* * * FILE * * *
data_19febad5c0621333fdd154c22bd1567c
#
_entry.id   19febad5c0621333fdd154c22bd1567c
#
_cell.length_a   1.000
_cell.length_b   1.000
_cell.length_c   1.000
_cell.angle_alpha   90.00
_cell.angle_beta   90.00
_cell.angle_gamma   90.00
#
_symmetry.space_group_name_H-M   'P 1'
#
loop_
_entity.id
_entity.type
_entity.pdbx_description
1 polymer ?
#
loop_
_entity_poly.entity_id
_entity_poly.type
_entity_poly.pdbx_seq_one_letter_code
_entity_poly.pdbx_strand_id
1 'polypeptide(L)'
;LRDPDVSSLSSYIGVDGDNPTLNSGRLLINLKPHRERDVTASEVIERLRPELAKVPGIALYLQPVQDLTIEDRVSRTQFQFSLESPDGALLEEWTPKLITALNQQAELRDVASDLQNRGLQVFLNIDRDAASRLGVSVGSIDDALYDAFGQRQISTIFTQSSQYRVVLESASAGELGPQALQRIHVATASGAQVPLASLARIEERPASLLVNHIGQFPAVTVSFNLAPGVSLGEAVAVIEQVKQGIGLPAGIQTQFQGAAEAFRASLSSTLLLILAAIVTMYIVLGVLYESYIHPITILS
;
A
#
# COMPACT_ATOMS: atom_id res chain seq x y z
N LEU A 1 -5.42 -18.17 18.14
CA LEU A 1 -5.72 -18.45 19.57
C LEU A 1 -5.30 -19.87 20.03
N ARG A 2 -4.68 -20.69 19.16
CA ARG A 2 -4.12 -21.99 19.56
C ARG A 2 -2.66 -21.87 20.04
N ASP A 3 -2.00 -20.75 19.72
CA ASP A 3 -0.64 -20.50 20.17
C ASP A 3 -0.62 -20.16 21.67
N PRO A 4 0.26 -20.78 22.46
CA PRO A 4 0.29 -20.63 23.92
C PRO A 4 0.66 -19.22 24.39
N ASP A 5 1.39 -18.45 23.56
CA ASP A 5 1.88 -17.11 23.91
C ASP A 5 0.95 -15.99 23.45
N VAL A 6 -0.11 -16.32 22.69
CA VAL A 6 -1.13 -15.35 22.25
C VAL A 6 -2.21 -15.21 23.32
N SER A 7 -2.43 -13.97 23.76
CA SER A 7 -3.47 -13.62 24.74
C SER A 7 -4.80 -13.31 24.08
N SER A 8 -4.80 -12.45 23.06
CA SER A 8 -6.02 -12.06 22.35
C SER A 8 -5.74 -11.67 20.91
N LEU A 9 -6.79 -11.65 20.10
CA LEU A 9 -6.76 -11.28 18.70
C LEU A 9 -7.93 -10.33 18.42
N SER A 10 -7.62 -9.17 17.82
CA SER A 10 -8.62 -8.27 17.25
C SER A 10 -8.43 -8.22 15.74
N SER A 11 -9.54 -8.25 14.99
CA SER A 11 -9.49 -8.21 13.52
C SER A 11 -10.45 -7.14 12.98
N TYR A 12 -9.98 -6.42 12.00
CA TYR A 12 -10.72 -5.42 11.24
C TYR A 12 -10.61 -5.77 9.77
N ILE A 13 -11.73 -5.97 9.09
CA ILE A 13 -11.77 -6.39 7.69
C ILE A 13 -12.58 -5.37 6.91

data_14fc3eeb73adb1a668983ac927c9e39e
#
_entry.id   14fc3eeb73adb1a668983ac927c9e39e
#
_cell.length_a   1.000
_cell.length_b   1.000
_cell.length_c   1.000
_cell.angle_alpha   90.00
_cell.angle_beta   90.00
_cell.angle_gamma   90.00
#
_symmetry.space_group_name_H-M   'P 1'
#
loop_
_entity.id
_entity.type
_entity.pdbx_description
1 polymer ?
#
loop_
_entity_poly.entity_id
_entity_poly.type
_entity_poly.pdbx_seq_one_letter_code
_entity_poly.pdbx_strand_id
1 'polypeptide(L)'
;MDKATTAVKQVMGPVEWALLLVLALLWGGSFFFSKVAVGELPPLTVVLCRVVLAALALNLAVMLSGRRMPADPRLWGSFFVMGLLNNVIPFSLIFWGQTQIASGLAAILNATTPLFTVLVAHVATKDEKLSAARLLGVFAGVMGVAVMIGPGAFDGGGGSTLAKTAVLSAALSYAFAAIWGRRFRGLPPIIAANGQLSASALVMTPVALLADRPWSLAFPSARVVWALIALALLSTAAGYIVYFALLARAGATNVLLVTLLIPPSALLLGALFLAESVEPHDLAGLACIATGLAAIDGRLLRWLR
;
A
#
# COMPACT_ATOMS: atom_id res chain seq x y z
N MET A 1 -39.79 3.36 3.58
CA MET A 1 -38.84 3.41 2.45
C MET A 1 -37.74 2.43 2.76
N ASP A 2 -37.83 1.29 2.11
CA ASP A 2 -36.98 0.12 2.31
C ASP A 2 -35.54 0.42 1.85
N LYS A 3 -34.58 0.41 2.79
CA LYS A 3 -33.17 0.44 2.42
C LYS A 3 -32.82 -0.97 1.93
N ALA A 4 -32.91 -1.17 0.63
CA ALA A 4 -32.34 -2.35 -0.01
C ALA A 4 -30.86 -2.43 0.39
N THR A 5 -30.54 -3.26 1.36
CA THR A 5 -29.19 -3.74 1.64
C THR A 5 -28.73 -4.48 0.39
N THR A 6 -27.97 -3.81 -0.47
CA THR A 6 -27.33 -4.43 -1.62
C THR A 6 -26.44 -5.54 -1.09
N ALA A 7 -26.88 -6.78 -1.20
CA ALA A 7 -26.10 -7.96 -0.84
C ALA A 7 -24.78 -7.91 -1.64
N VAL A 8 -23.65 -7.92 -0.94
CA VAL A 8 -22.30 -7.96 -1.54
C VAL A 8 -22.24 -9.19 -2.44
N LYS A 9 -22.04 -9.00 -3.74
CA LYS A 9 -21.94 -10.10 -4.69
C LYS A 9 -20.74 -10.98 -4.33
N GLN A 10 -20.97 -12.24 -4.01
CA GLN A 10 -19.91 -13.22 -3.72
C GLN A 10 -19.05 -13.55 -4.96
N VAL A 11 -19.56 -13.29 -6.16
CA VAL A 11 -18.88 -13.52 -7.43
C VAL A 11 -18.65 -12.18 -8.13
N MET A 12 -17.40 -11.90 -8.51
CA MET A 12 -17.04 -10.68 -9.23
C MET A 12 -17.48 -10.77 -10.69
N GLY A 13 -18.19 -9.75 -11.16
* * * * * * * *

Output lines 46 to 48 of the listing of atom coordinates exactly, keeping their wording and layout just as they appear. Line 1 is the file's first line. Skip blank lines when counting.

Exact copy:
N VAL A 6 -0.11 -16.32 22.69
CA VAL A 6 -1.13 -15.35 22.25
C VAL A 6 -2.21 -15.21 23.32